GENERATION RENT campaigns for professionally managed, secure, decent and affordable private rented homes in sustainable communities.

Join us today and help campaign for a better deal for private renters.

How we help

  • hwh-1.pngCall for changes in legislation, strategies, policies and practices to make private housing a better place to live

  • hwh-2.pngStrengthen the voice of private tenants by developing a national network of private renters and local private renters’ groups
  • hwh-3.pngProvide opportunities for private renters to campaign on issues that affect them and their local areas
  • hwh-4.pngWork with affiliates towards achieving the aims of Generation Rent
  • commented 2018-08-23 16:41:16 +0100
    A friend of mine just moved house after breaking up with his girlfriend, his former landlord, who had seemed fantastic up to that point, retained a £700 deposit just because a wall needed repainted, meanwhile his new landlord hasn’t bothered to fit a lock to his front door yet (she’ll get around to it, she promises) meaning he just has to hope the local thieves don’t realise there is a house full of expensive musical gear with no lock on the door.
  • commented 2018-08-23 16:38:19 +0100
    In reponse to Andrew Hill, basically what you are saying is that you object to having the power to evict tenants on a whim taken away from you because you can be trusted to use that power responsibly, which is like saying, I should be allowed to take a samurai sword onto a plane because I can be trusted to use it responsibly.

    The problem isn’t that all landlords are bad landlords and cannot be trusted, the problem is that the burden of trust falls entirely on the tenant who is expected to just blindly trust that their landlord won’t use section 21 to evict them for no good reason because the government isn’t willing to restrict landlord’s ability to evict; and I’ve seen plenty of friends who thought they had lucked out and got a really good landlord, only for things to change because the landlord had a change of circumstances.

    If the boot was on the other foot and landlords were asked to blindly trust their tenants to a similar level then that would mean, first and foremost, no deposits, you just have to trust the tenant when they say they will look after the property. It would also mean no inspections, no references and no credit checks.
  • commented 2018-08-23 16:07:16 +0100
    Section 21 is a much needed tool for landlords and agents to be able to use to prevent tenants from being evicted from properties with unmanageable rent arrears preventing them from being able to secure rented accommodation in future, even local authorities will not rent to you if you have rent arrears under the social housing act. Without Section 21, benefit claimants will be forced to fall into arrears without being able to be legally evicted unless the landlord uses Section 8 which will leave the tenant further in debt as a result of court costs and it will damage their credit file due to the CCJ they will receive, this will make it impossible in many cases to secure private rented housing, a mortgage or any other form of credit.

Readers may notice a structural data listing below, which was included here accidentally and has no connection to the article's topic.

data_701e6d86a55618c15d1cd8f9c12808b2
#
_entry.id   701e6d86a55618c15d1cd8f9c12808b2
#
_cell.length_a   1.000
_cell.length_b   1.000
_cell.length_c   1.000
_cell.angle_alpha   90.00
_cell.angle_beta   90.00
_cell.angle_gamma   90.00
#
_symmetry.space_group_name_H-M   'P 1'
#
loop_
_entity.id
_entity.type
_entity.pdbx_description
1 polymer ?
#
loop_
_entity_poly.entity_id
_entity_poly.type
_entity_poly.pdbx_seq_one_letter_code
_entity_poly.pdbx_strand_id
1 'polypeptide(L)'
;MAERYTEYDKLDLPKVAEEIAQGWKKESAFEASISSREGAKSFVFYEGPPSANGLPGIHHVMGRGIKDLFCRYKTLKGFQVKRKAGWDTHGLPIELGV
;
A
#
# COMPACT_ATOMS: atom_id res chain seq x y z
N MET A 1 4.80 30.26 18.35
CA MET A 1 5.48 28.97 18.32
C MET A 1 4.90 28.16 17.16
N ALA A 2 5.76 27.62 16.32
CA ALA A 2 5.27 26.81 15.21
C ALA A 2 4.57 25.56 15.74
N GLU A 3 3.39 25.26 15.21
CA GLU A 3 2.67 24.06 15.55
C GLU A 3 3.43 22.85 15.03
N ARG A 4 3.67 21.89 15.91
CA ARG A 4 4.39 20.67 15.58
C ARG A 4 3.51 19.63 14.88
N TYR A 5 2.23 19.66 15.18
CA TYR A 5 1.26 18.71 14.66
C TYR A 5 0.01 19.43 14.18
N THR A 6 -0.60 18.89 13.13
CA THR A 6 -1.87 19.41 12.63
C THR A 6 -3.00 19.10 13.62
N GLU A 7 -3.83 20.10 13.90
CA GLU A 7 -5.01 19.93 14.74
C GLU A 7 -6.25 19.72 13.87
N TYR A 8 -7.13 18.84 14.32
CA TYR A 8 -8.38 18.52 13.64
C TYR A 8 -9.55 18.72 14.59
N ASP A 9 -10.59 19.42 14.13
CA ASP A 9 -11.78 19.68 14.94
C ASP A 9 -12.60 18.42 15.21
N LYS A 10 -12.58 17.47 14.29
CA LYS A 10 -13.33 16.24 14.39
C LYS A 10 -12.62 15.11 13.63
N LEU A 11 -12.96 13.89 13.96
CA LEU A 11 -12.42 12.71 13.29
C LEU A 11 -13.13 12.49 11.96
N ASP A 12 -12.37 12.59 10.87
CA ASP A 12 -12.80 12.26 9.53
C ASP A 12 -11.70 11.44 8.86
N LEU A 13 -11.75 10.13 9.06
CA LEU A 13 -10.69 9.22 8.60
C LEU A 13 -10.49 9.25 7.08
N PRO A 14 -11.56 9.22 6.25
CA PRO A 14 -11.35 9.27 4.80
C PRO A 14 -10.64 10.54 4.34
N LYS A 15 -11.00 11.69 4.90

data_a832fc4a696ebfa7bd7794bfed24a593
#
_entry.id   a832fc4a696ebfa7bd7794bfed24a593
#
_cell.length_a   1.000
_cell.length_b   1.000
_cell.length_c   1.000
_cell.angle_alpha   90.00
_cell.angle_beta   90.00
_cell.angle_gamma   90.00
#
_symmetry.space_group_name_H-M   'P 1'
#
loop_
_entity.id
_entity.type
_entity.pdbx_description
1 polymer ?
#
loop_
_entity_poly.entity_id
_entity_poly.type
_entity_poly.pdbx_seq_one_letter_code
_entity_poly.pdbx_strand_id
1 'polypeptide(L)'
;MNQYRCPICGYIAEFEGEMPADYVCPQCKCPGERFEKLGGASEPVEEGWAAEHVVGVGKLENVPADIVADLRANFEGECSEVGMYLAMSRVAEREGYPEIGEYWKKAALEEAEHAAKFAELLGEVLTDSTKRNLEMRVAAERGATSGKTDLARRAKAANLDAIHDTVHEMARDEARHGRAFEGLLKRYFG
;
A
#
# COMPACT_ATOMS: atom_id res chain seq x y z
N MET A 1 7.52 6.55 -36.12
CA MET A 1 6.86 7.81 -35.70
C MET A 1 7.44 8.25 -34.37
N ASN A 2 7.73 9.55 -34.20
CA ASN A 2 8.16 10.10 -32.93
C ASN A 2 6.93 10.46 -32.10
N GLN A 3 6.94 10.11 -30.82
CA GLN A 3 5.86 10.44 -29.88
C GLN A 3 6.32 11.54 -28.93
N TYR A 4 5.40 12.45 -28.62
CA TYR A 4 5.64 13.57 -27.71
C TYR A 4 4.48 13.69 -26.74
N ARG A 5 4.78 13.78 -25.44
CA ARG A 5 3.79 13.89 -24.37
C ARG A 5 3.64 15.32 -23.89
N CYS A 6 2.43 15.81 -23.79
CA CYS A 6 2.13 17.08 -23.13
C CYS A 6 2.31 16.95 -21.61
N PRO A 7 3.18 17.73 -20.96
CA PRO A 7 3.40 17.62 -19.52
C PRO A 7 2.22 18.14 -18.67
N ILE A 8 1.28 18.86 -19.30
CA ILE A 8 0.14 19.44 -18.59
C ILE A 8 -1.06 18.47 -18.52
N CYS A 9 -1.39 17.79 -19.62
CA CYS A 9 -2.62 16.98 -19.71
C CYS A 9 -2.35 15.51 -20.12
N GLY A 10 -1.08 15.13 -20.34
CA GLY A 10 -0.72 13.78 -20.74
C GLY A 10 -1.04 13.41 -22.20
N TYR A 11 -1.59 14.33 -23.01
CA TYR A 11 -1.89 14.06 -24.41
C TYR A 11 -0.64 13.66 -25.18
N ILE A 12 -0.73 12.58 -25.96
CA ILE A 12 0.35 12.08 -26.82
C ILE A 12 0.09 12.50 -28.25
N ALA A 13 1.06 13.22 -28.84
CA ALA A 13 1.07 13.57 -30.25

Section 21 needs reform but to ban Section 21 would be a massive, cataclysmic mistake that will impact low income tenants who it is used against properly far more negatively than it does now.

    Nobody wants to be evicted and nobody wants to evict a good tenant. When a good tenant is evicted using Section 21, it’s hardly ever for “no reason”, there’s always a reason whilst the tenant may not always be to blame.
  • commented 2018-08-14 09:36:34 +0100
    In response to Stephen’s post. Yes we could all band together to buy property, however, the pertinent issue is to create a fair, affordable, stable, rental market…and to put an end to the unfair two month eviction process, which is at present making people homeless.
  • commented 2018-08-11 13:01:02 +0100
    Remember folks that you don’t have to be a couple to get a mortgage. Friends can get together to buy.
  • commented 2018-07-24 08:59:39 +0100
    “Ending Section 21 would still allow evictions if a tenant breaks the contract. If a landlord wants to sell, that’s fine, but they should sell to another landlord, with the tenants staying put – or to the tenants themselves. If they want somewhere to live, they can rent.” — I agreed with most of your article until I read the last sentence of this paragraph. I disagree — If a landlord wants to move into their property, they should be able to. Some landlords become accidental landlords because they have to work in a different city and rent there. I don’t want to move back to my town and have to rent another place when I can just move into my place.

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Blog

Scotland's rental reforms: what can other nations learn?

In December 2017, Scotland introduced the open-ended Private Residential Tenancy (PRT) and powers for councils to introduce Rent Pressure Zones (RPZs) to protect tenants from rising rents.

As we await the Westminster government’s announcement on security of tenure for private renters in England, this is a good moment to look back at the Scottish tenancy reforms and consider what’s worked well, what’s not so good, and where next for the Scottish private renter movement.

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Private renters denied protection from revenge eviction

Dangerous, broken stairs, or mouldy walls making your family ill? What do you do if the landlord won’t make sure your home is safe? Private renters can contact their council, who have a responsibility to enforce housing safety standards. The council should investigate complaints and if they find a serious hazard, take enforcement action against the landlord, which triggers protection against revenge eviction for the tenant.

But new analysis by Generation Rent shows that just one in every 20 renters who complains to the council about poor conditions gets protection from a revenge eviction. Even when a severe hazard is found, tenants only get protection from eviction in 1 in every 5 cases.

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Britain’s biggest landlords have decided to cash-in their portfolio. But not without evicting hundreds of families from their homes.

Fergus and Judith Wilson own over 700 properties. They are among Britain’s biggest private landlords, owning entire streets in some parts of Kent. Ever since their decision, in 2014, to evict all tenants on housing benefits - even those who had never been in arrears on their rent - their names have been synonymous with controversy.